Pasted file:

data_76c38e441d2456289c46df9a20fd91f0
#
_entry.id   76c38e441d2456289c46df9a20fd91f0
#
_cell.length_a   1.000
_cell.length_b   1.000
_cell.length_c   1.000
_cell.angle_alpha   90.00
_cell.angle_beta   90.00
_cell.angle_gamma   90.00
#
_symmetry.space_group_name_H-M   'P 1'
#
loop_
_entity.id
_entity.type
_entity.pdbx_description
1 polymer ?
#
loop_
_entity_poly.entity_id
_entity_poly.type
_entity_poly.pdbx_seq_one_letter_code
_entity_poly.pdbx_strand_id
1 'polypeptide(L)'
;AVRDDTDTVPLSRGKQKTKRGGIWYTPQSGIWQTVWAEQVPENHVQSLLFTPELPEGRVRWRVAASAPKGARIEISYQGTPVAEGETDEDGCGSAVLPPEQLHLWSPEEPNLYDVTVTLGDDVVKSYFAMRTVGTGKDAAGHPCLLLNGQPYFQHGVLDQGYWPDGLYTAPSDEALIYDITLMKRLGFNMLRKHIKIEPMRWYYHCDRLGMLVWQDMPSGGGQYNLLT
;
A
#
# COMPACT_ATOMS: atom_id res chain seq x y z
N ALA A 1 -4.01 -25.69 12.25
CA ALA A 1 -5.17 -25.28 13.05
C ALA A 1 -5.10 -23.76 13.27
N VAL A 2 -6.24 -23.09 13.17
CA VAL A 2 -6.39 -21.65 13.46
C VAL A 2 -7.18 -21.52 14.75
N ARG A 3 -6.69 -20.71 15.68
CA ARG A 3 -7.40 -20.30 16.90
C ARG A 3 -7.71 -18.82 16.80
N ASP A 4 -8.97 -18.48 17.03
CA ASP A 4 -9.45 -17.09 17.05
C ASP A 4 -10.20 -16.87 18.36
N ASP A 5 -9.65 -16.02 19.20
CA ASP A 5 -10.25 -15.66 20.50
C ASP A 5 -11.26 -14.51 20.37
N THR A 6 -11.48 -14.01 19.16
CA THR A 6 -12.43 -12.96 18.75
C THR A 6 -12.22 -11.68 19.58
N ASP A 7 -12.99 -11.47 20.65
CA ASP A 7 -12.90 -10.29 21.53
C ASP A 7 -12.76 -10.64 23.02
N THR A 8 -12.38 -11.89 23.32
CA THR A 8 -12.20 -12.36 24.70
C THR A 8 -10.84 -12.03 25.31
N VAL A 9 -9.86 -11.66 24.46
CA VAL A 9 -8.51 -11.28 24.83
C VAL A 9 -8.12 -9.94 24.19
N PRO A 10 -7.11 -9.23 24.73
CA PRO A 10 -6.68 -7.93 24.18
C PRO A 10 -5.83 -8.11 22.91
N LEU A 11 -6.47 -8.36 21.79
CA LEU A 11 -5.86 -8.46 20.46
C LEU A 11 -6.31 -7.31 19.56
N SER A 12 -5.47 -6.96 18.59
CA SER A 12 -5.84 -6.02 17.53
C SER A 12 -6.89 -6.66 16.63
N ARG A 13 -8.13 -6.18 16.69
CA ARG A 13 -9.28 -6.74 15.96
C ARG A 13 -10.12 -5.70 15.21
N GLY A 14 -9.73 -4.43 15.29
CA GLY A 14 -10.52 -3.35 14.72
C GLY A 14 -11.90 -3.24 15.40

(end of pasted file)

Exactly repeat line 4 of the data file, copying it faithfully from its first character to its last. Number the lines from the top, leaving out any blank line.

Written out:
#